African Literature essay due and don’t know how to start it? How about like this?
During the last decade, a surplus of South African Art has caught the attention of the outside world, most of it pertaining to areas of music, theatre, film, and fine arts. While most of the worlds attention has been focused on African writers who primarily work in the genre of fiction, a new wave of interest in poetry from Africans is currently catching the attention of the public in general as well as many literary commentators.
of the 70's
During the 1970s, most literary discussions concerning African poetry was associated with the Black Consciousness and was called one of the following:
- “township poetry”
- “the new black poetry”
- “Soweto poetry”
During the latter half of the 1970s, the term Soweto began to be associated with the activism of the entire decade, with some of this new black poetry appearing in such journals as The Classic and The Purple Renoster. As a symbol of the growing strife between blacks and whites in Africa, many of these African poets did away with their “white Christian names” in favor of those that were truly African in nature such as Mtshali, Serote, Sipho Sepamla, Makifa Gwala, among others. The adoption of these African names served a duel purpose for these poets. For one, it allowed them to pledge their allegiance to the black cause in Africa, while at the same time called the attention of the whites to the desperate need of many African communities. The poets of the 1970s sought to raise the African social conscious during a time of transition and change, as well as raise the political issues that concerned them.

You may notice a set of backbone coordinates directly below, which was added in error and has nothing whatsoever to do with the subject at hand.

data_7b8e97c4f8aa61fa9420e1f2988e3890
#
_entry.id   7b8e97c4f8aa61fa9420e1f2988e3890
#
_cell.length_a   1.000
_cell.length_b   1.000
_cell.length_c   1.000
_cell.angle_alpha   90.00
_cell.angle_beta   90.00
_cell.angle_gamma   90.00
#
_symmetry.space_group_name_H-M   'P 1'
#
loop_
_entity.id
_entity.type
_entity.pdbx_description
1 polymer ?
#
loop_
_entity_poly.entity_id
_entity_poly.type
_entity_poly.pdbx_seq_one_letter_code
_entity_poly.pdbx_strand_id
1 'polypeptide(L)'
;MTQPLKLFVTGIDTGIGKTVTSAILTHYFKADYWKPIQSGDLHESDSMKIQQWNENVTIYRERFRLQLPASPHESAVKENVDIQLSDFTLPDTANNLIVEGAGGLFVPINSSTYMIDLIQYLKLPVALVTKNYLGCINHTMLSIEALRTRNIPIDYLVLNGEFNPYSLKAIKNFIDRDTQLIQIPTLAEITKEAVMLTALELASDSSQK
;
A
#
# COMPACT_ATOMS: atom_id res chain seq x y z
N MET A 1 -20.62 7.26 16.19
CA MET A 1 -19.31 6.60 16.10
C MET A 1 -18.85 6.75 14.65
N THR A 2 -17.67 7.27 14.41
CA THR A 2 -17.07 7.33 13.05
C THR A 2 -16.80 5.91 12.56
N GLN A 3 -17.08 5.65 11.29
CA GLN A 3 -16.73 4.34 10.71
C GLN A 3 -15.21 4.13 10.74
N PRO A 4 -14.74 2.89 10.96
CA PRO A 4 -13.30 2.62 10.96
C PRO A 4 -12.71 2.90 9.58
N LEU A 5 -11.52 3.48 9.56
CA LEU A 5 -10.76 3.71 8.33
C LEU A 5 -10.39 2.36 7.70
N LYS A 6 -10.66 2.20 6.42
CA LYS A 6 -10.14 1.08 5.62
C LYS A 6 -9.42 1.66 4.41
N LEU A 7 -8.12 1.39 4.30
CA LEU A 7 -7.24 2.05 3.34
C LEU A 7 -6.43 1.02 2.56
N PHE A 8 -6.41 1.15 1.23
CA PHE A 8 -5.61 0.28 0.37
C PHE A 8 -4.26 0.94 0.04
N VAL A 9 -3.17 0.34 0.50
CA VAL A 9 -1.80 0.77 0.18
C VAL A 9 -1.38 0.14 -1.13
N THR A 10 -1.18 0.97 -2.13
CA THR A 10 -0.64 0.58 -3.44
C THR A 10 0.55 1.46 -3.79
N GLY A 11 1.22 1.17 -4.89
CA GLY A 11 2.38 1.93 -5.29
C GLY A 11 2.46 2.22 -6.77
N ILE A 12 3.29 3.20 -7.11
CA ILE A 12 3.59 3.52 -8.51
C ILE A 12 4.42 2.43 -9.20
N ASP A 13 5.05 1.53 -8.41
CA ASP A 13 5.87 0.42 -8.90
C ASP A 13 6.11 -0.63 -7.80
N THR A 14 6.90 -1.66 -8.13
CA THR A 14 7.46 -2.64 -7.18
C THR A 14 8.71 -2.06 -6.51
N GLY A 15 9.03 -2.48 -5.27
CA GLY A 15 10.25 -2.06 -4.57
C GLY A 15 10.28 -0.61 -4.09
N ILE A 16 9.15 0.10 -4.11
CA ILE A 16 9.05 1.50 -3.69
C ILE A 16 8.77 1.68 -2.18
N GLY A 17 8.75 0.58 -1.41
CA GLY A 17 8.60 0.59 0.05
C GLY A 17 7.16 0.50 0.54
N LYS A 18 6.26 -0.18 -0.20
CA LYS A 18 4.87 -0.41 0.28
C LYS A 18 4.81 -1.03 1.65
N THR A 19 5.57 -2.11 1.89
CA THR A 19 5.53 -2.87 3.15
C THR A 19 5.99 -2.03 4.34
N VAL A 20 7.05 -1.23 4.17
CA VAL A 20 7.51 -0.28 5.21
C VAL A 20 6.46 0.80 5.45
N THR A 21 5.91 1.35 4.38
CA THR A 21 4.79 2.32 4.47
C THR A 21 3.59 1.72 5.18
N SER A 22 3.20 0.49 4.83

The New Black Poetry
The new black poetry described above brought immediate attention and many sales to the African poets who dared voice their opinions. Yet for almost the next decade, interest in African poetry faded, in part due to the political unrest experienced in the country at that time. The seemingly lack of interest in African poetry during this time can also be attributed in part to a lack of suitable venues for the African poet to publish his/her works. During the 1990s, only two or three literary journals showed any interest in publishing African poetry as did mainstream publishers who generally only accepted a few collections a year. As a result, a number of small hand or DTP produced journals and magazines have emerged to fill the gap, giving the little recognized African poet a forum from which to be heard.